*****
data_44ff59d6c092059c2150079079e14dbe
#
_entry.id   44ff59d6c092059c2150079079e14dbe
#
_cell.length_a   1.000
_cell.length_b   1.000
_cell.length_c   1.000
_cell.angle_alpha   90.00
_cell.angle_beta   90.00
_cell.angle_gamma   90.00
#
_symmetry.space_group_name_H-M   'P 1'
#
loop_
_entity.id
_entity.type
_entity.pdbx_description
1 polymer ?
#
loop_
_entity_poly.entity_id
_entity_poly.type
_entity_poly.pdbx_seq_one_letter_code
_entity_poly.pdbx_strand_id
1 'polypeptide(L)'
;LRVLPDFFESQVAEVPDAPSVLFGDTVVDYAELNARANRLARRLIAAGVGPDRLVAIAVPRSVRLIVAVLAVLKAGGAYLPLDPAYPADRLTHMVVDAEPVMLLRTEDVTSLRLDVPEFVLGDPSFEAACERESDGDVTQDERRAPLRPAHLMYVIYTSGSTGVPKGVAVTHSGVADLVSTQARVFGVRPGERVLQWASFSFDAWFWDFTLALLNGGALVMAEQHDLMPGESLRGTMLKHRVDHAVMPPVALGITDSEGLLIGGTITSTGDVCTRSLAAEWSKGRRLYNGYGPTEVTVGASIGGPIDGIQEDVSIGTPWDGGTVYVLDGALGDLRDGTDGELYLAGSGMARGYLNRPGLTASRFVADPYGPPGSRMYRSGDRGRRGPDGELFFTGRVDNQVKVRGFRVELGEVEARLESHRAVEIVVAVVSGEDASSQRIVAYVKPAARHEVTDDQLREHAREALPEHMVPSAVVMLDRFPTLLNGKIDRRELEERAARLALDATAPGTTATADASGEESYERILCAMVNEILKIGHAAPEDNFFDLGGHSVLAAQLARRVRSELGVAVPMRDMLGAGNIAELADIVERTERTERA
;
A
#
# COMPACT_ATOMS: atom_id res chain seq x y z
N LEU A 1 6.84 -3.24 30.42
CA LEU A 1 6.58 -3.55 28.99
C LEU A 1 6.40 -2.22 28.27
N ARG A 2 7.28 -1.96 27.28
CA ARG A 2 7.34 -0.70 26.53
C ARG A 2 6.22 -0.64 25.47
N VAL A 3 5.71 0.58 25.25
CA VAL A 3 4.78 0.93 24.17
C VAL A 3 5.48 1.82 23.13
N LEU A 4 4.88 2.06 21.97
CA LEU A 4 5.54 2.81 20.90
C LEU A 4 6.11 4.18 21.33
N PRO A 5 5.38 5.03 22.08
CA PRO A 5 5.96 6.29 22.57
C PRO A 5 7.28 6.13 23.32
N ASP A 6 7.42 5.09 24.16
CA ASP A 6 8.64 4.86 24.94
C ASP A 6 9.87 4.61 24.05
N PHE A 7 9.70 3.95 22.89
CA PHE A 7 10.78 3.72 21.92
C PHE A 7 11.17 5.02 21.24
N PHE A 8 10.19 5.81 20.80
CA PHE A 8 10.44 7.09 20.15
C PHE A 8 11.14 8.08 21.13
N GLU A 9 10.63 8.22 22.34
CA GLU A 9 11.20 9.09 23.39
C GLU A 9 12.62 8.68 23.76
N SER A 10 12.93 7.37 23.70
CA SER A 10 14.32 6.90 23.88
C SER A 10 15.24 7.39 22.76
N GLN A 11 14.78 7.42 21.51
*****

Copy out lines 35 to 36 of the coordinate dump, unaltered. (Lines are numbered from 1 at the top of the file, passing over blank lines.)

CA ARG A 2 7.34 -0.70 26.53
C ARG A 2 6.22 -0.64 25.47